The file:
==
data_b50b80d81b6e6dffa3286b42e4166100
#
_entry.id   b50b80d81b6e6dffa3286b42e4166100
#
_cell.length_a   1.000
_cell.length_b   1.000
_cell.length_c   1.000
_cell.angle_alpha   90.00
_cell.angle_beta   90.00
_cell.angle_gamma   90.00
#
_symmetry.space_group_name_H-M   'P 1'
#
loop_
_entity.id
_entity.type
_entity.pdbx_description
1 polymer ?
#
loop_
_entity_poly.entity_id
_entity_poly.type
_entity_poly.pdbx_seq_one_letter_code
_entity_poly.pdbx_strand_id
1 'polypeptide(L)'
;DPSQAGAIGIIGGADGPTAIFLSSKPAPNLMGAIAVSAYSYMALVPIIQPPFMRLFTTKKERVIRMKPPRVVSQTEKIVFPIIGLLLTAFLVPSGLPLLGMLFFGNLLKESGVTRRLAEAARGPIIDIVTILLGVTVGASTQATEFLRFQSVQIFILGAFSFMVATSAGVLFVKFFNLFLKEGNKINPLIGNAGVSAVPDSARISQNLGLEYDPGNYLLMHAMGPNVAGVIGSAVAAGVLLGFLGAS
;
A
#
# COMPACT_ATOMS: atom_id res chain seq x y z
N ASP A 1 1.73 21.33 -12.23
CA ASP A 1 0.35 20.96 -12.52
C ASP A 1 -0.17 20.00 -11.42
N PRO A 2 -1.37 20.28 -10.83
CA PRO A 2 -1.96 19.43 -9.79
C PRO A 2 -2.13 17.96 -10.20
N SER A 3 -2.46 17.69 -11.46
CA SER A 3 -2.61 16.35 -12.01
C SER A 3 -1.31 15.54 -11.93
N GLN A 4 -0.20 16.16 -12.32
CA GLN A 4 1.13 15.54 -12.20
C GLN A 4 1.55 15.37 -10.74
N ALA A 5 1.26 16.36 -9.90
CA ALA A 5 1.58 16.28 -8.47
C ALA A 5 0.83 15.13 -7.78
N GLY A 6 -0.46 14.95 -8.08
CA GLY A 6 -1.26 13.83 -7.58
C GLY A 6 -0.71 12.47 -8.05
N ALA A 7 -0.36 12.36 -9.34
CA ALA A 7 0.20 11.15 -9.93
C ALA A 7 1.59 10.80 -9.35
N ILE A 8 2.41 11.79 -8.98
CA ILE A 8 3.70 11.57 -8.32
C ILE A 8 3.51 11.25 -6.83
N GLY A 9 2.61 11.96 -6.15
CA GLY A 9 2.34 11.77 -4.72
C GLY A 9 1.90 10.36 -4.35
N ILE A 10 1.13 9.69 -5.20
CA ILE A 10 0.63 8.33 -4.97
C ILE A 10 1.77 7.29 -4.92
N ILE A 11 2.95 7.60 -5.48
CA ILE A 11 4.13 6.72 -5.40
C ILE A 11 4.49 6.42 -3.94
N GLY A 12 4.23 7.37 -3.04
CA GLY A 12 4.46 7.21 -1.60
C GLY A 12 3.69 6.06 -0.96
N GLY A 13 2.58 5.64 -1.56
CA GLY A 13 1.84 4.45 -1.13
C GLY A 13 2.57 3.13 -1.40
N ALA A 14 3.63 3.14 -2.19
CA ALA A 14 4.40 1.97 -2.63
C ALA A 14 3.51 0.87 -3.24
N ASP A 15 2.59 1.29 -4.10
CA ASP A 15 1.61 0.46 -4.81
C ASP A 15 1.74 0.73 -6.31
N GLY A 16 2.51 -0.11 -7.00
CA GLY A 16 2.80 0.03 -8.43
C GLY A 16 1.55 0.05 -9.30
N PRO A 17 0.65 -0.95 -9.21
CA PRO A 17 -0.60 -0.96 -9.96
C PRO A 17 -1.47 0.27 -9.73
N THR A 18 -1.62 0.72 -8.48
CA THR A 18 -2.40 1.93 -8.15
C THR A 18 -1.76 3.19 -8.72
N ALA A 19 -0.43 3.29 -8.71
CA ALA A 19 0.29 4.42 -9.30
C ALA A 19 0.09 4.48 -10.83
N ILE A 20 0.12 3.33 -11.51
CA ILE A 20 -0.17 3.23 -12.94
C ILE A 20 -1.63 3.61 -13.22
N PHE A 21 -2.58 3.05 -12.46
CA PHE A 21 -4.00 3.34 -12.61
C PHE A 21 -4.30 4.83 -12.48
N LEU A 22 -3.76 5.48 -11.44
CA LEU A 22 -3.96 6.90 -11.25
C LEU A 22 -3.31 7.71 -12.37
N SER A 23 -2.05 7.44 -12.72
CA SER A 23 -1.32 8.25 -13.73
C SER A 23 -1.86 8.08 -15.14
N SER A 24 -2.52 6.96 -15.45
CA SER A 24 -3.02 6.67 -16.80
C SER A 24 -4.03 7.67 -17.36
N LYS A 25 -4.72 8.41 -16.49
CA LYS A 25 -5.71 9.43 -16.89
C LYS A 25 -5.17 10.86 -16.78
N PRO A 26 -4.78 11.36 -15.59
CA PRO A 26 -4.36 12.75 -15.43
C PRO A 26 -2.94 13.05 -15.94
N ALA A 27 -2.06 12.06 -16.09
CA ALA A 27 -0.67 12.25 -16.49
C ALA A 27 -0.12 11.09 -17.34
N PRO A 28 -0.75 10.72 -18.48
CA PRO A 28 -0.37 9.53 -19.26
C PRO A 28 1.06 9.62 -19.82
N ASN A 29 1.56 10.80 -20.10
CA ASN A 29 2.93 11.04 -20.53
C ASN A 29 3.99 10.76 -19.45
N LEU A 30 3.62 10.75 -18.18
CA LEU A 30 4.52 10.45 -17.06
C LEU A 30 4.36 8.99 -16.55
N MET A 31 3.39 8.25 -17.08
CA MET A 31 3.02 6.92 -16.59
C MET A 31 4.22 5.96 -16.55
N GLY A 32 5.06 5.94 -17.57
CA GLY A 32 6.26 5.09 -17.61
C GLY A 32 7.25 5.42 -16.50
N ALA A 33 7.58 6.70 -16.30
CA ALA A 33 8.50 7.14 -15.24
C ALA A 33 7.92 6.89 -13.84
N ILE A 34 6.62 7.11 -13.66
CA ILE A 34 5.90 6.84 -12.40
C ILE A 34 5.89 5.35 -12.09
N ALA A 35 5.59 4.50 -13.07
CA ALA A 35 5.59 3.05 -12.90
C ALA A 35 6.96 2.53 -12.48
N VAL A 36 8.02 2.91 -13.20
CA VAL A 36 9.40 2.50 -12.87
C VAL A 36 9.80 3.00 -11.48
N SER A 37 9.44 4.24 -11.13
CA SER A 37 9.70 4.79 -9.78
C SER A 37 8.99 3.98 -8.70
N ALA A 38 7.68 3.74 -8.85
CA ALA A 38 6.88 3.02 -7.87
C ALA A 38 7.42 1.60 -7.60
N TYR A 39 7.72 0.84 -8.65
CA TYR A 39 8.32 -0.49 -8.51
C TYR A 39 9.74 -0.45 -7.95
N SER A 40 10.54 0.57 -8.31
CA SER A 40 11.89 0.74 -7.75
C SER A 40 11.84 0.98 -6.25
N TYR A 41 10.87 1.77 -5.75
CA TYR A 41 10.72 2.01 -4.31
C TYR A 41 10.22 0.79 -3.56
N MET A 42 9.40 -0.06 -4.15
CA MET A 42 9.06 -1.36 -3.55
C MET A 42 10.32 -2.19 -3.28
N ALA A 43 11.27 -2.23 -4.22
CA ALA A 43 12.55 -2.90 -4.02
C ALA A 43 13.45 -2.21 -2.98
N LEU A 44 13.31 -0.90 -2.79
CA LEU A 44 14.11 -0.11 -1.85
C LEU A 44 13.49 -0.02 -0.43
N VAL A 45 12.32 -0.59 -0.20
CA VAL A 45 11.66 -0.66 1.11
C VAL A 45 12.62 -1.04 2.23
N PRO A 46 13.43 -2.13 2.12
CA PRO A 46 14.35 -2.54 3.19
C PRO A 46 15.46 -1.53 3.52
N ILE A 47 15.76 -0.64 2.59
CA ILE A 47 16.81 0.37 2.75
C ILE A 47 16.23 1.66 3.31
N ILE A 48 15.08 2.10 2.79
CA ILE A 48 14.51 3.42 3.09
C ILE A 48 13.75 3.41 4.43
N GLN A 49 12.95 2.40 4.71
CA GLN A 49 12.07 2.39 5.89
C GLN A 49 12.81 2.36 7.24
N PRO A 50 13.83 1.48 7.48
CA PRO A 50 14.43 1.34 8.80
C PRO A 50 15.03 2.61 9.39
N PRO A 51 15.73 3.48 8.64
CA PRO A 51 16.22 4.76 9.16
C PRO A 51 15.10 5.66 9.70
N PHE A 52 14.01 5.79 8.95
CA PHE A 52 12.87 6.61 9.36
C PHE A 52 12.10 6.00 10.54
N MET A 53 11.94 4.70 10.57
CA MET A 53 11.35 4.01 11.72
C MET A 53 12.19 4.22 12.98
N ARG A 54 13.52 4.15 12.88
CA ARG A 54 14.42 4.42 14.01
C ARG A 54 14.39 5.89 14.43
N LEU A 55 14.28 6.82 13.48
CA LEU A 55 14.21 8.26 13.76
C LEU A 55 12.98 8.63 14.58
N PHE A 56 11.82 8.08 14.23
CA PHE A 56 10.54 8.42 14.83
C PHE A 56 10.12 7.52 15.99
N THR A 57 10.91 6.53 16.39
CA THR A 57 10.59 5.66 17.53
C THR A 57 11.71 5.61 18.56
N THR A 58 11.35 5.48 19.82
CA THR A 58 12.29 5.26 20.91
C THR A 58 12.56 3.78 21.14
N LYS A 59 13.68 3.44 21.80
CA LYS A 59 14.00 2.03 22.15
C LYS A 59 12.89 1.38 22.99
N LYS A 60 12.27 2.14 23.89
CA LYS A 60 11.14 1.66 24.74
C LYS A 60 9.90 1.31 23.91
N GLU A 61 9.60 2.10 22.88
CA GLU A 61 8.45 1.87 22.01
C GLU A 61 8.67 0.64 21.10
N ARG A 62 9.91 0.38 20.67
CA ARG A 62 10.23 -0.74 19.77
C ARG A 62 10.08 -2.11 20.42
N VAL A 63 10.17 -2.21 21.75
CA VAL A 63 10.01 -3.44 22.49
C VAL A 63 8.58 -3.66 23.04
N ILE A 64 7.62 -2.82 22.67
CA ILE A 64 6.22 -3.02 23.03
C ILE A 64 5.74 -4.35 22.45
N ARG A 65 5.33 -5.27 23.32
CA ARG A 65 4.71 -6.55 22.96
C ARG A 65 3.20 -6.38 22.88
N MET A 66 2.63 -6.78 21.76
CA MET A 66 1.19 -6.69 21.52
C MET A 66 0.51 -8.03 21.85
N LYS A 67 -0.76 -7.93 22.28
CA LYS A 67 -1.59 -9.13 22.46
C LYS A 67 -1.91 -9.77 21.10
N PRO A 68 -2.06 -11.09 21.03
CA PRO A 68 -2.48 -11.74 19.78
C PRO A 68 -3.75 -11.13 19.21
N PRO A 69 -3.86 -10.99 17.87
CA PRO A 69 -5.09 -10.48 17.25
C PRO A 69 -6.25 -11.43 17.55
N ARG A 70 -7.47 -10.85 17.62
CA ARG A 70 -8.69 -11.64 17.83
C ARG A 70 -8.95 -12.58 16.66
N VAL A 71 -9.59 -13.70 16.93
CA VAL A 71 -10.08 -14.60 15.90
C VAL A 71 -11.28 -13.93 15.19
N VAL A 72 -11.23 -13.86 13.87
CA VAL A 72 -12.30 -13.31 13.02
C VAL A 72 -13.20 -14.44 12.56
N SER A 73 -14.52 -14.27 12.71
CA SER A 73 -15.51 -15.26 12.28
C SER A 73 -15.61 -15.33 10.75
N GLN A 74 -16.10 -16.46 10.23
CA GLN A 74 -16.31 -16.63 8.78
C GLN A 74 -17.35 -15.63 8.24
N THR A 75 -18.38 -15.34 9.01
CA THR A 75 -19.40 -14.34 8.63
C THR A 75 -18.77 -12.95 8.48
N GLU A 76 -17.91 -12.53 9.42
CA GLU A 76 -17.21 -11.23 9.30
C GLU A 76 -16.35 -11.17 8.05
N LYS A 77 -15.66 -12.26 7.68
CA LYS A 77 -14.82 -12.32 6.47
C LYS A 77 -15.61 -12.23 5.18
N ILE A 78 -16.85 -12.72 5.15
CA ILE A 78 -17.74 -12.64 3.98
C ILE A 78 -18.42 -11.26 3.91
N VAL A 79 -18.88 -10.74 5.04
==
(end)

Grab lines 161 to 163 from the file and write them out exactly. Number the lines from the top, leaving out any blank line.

CA LEU A 44 14.11 -0.11 -1.85
C LEU A 44 13.49 -0.02 -0.43
N VAL A 45 12.32 -0.59 -0.20